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Cost-Volume-Profit Analysis refers to financial management tool used to predict and determine the level of production, sales and profitability of the business. In essence, the tool enables corporate managers to ascertain the probable changes in profit with respect to variations in sales price, fixed cost or variable cost. As such, these changes directly affect the contribution margin of a firm in pursuit of the targeted sales volume.
On the other hand, the knowledge of CVP is crucial in computing the expected break-even point with critical considerations of the market forces such as competition, technological advancement as well as the market and product mix (Cunningham, Nickola & Bazley, 2000).
Business management is perpetually incomplete without prerequisite competency in CVP, especially where sales activities form the basic nature of a given firm. For example, a company must accurately determine the cost of production, fixed and variable cost so as to establish a desired profit margin.
CVP also enable the management to make appropriate decisions regarding the sales target, expected profitability, unit selling price, BEP, among other costs such as advertisement or adoption of quality production technologies. These are essential components of steering a profitable business amidst a competitive business environment with rational consumers as reiterated by Vanderbeck, (2009).
At workplace, CVP analysis is important is determining the path of production or sales strategy. For example, it is worth considering the impact of using modern technology in production as compared to reliance on manual production. While the cost of acquiring modern technology and production machinery might be expensive, the decision will enhance faster production of quality products with less errors or wastage.
Thus, there is likelihood of meeting increased demand and quality of service. In the long run, the idea will improve customer satisfaction and loyalty thus enhancing the firm’s competitive advantage with improved revenue performance (Swathi, 2010).
Fixed cost and variable cost
There are cost elements that do not change with changes in sales activities. They remain constant over a predetermined period of time regardless of the revenue performance of the business. Such include costs renting the premises, salaries and utility bills. Variable costs however, are more related to the production and sales activities (Cunningham, Nickola & Bazley, 2000).
They vary with changes in the number of units produced and sold. For instance, the company may incur increased cost of commission with increased sales revenue. On the other hand, the cost of raw material increases with increased unit production.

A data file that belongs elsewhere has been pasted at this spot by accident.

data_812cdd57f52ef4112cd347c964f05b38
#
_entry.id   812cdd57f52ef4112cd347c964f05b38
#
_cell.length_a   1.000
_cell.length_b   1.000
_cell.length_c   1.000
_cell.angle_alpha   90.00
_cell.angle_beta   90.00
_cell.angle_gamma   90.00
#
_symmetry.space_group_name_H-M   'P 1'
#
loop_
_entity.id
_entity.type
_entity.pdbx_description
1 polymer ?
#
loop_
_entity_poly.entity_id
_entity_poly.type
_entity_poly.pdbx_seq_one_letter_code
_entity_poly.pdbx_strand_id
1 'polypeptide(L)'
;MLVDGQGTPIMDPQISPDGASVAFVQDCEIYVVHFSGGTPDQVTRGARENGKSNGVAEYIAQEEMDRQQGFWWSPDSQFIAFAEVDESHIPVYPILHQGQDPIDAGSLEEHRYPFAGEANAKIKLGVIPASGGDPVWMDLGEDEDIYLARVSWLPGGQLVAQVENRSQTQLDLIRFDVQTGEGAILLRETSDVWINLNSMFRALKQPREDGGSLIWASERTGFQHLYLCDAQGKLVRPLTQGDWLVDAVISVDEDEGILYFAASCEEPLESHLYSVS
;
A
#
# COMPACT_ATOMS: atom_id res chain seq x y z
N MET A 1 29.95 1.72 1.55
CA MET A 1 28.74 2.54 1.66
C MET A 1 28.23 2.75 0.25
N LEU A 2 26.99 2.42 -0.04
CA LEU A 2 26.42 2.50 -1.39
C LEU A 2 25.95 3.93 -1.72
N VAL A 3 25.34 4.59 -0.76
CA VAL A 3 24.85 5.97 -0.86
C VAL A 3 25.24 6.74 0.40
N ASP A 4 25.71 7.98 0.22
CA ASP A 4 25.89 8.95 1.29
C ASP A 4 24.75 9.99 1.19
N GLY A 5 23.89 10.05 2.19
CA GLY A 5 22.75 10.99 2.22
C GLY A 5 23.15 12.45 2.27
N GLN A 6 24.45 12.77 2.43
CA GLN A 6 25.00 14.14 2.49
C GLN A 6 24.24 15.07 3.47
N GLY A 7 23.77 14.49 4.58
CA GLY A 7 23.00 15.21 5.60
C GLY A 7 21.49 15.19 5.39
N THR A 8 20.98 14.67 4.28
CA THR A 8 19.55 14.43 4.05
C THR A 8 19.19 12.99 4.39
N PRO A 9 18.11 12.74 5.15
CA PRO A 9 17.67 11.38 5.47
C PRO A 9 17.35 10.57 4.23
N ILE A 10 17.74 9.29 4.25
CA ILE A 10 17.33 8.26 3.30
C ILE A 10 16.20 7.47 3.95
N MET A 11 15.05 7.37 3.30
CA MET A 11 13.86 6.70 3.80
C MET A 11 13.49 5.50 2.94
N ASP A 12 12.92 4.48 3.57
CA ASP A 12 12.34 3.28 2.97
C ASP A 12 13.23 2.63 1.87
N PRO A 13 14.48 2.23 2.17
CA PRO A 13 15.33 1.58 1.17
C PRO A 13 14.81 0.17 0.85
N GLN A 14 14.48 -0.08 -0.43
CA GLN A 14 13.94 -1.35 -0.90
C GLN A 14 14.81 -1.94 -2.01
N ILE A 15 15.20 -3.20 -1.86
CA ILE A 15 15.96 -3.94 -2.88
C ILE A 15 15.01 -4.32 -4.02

In business management and cost accounting, fixed and variable costs may be treated differently by different managers. This is due to the fact that other underlying factors such as inflation, competitions and administration may impact on the cost elements (Swathi, 2010).
For example, salaries are often considered to be fixed irrespective of revenue. However, in a firm where labour is relative to production and sales needs, a company may rely on hired workforce per unit hour to accomplish the targets. Thus, salaries may be apportioned to every unit produced or sold thereby rendering it a variable cost element.
The implications of these costs are vital in computing the prospective sales and profit margin. Furthermore, CVP analysis helps in budgeting for the volume of production and modalities of manipulating supply to sustain a given selling price (Vanderbeck, 2009).
CVP for Compnet/Prime Compnet
The total variable costs VC for Compnet product line acquisition = direct material + direct labour + marketing cost = $(6 + 2.5 + 0.6) = $9 per unit item respectively. Fixed cost however has been determined at $5 million with and extra $3 million annual interest expense on borrowed capital.
Thus, total fixed cost = $8 million. While Prime Component has quoted a final price of $200 million with an appreciation period of ten years, the amortization expense will thence be $20 million per annum.
The sales volume and break-even point of Compnet is will vary as computed below under the following what-if scenarios:
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Table 1: Pro forma Statement for Prime Component Product line Acquisition
|Cost||Expected BEP to earn Operational Income of $20 million (amortized p.a) at the following Selling Price|
|Fixed Cost||Variable Cost per Unit||$35||$31.5 (reduced by 10%)|
|307,692 units||355,556 units|
(Increased by 5%)
|313,112 units||362,812 units|
Since the Compnet is still in the negotiation stage, it is worth noting that the envisioned product line acquisition will require aggressive marketing and customer analysis. These intangible costs will influence the mode of acquisition, price line and product mix in general.
On the contrary, proper connotation of these factors is essential to the sales department of Prime Component in developing sustainable sales projection and marketing strategy with respect to the expected revenue performance as illustrated in Table 1. Moreover, computations for each what-if scenario are attached in Excel CVP template.
Cunningham, C.B., Nickola, L., & Beazley, J. (2000). Accounting: Financial Information for business decisions. San Diego, CA: Harcourt Brace.
Swathi, S. (2010). Managerial Economics and Financial Accounting. Upper Saddle River, NJ: PHI Learning Pty Ltd.
Vanderbeck, E. (2009) Principles of Cost Accounting. Stanford, CN: Cengage Learning.